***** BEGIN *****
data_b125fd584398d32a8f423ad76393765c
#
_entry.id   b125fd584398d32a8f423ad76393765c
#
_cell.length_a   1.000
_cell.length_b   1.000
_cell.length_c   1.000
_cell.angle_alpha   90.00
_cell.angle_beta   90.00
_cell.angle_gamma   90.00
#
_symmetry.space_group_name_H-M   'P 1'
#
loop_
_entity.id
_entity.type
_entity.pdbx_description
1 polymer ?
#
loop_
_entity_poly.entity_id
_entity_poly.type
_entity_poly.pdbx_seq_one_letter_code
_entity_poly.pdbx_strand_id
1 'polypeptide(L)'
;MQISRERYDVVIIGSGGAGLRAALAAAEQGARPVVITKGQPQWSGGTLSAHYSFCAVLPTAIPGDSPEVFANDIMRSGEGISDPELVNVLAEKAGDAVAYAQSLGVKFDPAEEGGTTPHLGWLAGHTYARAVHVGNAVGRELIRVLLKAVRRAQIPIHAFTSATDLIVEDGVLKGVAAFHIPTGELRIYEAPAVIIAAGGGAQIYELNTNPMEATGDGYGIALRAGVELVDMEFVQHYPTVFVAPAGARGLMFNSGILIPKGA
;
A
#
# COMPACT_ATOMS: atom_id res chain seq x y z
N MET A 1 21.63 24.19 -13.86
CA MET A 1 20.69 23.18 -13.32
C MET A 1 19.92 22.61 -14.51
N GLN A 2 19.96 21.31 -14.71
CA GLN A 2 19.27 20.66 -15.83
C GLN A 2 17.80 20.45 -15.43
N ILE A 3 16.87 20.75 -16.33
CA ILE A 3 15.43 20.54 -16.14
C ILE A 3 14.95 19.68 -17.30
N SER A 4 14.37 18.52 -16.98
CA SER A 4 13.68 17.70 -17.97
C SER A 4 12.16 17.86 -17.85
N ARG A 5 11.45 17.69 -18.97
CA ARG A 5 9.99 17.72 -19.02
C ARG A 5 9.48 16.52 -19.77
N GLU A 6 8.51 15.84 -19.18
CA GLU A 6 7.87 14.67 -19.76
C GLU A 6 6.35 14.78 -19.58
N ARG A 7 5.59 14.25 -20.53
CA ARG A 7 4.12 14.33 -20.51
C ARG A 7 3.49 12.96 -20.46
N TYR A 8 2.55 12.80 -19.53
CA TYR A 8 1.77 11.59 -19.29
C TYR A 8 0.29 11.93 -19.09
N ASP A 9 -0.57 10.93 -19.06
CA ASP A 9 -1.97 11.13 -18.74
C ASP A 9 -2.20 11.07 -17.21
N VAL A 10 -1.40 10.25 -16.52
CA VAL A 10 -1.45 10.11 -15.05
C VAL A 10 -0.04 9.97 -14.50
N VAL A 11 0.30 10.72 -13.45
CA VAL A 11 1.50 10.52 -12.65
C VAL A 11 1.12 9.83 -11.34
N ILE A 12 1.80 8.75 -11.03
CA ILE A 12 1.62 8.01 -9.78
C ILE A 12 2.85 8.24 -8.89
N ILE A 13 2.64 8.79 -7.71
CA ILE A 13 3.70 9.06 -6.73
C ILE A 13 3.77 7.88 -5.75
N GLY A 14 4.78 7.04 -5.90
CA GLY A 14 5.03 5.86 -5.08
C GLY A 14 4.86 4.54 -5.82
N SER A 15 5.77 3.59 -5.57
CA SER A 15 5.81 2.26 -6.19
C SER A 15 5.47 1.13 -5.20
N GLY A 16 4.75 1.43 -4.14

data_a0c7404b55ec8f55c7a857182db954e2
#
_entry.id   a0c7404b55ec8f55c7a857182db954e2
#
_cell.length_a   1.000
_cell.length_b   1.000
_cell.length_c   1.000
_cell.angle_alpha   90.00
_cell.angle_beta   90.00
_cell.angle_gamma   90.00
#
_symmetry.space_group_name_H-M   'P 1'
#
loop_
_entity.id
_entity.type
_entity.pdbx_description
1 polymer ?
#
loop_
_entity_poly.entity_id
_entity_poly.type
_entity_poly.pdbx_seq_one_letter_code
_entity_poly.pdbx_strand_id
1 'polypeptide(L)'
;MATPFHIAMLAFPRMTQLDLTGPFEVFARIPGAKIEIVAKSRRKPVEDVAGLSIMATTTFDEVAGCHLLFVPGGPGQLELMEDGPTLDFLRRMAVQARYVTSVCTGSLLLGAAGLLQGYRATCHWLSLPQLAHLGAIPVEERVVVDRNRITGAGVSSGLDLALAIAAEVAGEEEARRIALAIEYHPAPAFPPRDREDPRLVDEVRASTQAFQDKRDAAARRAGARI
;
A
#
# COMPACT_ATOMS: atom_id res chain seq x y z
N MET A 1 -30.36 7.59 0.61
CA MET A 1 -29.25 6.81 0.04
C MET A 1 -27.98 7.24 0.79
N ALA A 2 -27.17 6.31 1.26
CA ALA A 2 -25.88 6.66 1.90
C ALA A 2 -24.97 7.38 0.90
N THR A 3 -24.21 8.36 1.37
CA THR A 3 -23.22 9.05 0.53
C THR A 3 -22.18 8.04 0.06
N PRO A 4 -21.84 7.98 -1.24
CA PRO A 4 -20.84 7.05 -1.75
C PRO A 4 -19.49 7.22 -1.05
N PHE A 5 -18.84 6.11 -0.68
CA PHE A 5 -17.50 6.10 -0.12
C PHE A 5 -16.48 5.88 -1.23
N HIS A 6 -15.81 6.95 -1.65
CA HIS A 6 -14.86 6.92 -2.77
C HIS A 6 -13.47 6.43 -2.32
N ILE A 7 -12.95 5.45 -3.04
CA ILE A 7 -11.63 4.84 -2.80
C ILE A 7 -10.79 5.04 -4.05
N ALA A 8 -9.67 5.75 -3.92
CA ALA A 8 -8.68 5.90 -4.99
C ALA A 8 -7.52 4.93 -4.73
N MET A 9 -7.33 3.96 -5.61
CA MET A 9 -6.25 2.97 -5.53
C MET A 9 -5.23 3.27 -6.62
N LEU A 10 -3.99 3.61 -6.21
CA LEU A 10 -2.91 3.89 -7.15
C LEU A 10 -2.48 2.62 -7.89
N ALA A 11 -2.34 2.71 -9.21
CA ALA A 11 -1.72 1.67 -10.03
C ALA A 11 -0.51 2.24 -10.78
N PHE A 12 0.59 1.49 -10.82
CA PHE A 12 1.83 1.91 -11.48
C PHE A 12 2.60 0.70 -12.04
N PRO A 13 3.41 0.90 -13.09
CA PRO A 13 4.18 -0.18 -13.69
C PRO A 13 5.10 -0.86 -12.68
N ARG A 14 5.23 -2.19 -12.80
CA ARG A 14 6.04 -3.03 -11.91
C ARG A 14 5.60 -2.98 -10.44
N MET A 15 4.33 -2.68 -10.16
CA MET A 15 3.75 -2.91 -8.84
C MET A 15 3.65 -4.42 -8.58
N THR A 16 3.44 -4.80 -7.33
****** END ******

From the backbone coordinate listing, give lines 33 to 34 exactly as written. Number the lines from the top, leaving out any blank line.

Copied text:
C MET A 1 19.92 22.61 -14.51
N GLN A 2 19.96 21.31 -14.71